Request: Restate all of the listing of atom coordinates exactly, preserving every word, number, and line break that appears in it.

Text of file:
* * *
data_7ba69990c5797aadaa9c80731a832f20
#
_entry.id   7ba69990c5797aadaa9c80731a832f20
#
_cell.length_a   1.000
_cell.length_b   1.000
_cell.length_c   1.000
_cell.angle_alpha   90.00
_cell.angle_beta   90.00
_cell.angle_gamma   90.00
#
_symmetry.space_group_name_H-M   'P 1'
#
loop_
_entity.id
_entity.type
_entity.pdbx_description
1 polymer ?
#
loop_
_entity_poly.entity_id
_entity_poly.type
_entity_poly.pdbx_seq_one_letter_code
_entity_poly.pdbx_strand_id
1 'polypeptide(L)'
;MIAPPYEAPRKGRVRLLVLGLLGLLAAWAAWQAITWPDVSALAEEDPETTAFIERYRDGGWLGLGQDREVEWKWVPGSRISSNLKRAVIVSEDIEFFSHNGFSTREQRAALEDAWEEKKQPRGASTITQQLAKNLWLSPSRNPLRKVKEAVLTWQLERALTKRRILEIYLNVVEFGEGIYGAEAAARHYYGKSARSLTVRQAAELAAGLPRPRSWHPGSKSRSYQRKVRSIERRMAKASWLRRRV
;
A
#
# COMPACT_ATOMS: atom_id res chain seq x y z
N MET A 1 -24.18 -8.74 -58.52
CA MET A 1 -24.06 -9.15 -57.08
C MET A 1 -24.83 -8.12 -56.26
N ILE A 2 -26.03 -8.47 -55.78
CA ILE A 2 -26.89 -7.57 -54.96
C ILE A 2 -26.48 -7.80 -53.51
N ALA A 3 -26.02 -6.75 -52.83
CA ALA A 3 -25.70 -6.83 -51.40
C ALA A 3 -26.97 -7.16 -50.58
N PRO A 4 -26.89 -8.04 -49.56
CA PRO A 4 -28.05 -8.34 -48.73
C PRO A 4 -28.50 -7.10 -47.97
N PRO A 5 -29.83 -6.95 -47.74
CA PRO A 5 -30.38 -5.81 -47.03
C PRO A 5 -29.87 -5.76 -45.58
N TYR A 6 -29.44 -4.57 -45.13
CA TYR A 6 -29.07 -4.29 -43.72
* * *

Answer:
data_7ba69990c5797aadaa9c80731a832f20
#
_entry.id   7ba69990c5797aadaa9c80731a832f20
#
_cell.length_a   1.000
_cell.length_b   1.000
_cell.length_c   1.000
_cell.angle_alpha   90.00
_cell.angle_beta   90.00
_cell.angle_gamma   90.00
#
_symmetry.space_group_name_H-M   'P 1'
#
loop_
_entity.id
_entity.type
_entity.pdbx_description
1 polymer ?
#
loop_
_entity_poly.entity_id
_entity_poly.type
_entity_poly.pdbx_seq_one_letter_code
_entity_poly.pdbx_strand_id
1 'polypeptide(L)'
;MIAPPYEAPRKGRVRLLVLGLLGLLAAWAAWQAITWPDVSALAEEDPETTAFIERYRDGGWLGLGQDREVEWKWVPGSRISSNLKRAVIVSEDIEFFSHNGFSTREQRAALEDAWEEKKQPRGASTITQQLAKNLWLSPSRNPLRKVKEAVLTWQLERALTKRRILEIYLNVVEFGEGIYGAEAAARHYYGKSARSLTVRQAAELAAGLPRPRSWHPGSKSRSYQRKVRSIERRMAKASWLRRRV
;
A
#
# COMPACT_ATOMS: atom_id res chain seq x y z
N MET A 1 -24.18 -8.74 -58.52
CA MET A 1 -24.06 -9.15 -57.08
C MET A 1 -24.83 -8.12 -56.26
N ILE A 2 -26.03 -8.47 -55.78
CA ILE A 2 -26.89 -7.57 -54.96
C ILE A 2 -26.48 -7.80 -53.51
N ALA A 3 -26.02 -6.75 -52.83
CA ALA A 3 -25.70 -6.83 -51.40
C ALA A 3 -26.97 -7.16 -50.58
N PRO A 4 -26.89 -8.04 -49.56
CA PRO A 4 -28.05 -8.34 -48.73
C PRO A 4 -28.50 -7.10 -47.97
N PRO A 5 -29.83 -6.95 -47.74
CA PRO A 5 -30.38 -5.81 -47.03
C PRO A 5 -29.87 -5.76 -45.58
N TYR A 6 -29.44 -4.57 -45.13
CA TYR A 6 -29.07 -4.29 -43.72